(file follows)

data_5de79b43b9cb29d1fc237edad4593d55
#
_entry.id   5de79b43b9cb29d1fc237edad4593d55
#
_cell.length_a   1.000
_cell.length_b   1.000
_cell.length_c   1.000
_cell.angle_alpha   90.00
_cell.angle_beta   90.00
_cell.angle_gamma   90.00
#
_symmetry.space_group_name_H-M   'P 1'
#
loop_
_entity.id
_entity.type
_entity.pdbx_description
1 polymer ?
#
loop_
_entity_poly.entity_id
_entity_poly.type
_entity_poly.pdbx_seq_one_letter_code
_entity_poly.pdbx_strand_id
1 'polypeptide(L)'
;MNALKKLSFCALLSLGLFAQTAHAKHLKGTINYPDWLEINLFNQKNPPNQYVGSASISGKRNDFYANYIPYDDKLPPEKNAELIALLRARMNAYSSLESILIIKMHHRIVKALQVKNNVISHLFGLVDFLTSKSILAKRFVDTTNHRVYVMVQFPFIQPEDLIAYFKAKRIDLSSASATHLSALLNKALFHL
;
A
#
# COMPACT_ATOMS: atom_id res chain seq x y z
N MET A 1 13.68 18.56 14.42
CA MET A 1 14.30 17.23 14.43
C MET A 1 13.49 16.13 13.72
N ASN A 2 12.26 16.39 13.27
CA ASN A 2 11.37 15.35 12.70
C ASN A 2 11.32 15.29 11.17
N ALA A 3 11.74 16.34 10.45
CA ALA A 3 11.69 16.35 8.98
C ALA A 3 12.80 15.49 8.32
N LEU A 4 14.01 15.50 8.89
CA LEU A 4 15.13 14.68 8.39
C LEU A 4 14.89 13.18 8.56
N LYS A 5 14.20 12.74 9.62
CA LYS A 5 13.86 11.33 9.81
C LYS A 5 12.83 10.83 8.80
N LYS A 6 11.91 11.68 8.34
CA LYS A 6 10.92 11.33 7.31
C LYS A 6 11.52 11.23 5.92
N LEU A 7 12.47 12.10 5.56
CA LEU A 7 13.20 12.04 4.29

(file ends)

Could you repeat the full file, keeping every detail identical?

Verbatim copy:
data_5de79b43b9cb29d1fc237edad4593d55
#
_entry.id   5de79b43b9cb29d1fc237edad4593d55
#
_cell.length_a   1.000
_cell.length_b   1.000
_cell.length_c   1.000
_cell.angle_alpha   90.00
_cell.angle_beta   90.00
_cell.angle_gamma   90.00
#
_symmetry.space_group_name_H-M   'P 1'
#
loop_
_entity.id
_entity.type
_entity.pdbx_description
1 polymer ?
#
loop_
_entity_poly.entity_id
_entity_poly.type
_entity_poly.pdbx_seq_one_letter_code
_entity_poly.pdbx_strand_id
1 'polypeptide(L)'
;MNALKKLSFCALLSLGLFAQTAHAKHLKGTINYPDWLEINLFNQKNPPNQYVGSASISGKRNDFYANYIPYDDKLPPEKNAELIALLRARMNAYSSLESILIIKMHHRIVKALQVKNNVISHLFGLVDFLTSKSILAKRFVDTTNHRVYVMVQFPFIQPEDLIAYFKAKRIDLSSASATHLSALLNKALFHL
;
A
#
# COMPACT_ATOMS: atom_id res chain seq x y z
N MET A 1 13.68 18.56 14.42
CA MET A 1 14.30 17.23 14.43
C MET A 1 13.49 16.13 13.72
N ASN A 2 12.26 16.39 13.27
CA ASN A 2 11.37 15.35 12.70
C ASN A 2 11.32 15.29 11.17
N ALA A 3 11.74 16.34 10.45
CA ALA A 3 11.69 16.35 8.98
C ALA A 3 12.80 15.49 8.32
N LEU A 4 14.01 15.50 8.89
CA LEU A 4 15.13 14.68 8.39
C LEU A 4 14.89 13.18 8.56
N LYS A 5 14.20 12.74 9.62
CA LYS A 5 13.86 11.33 9.81
C LYS A 5 12.83 10.83 8.80
N LYS A 6 11.91 11.68 8.34
CA LYS A 6 10.92 11.33 7.31
C LYS A 6 11.52 11.23 5.92
N LEU A 7 12.47 12.10 5.56
CA LEU A 7 13.20 12.04 4.29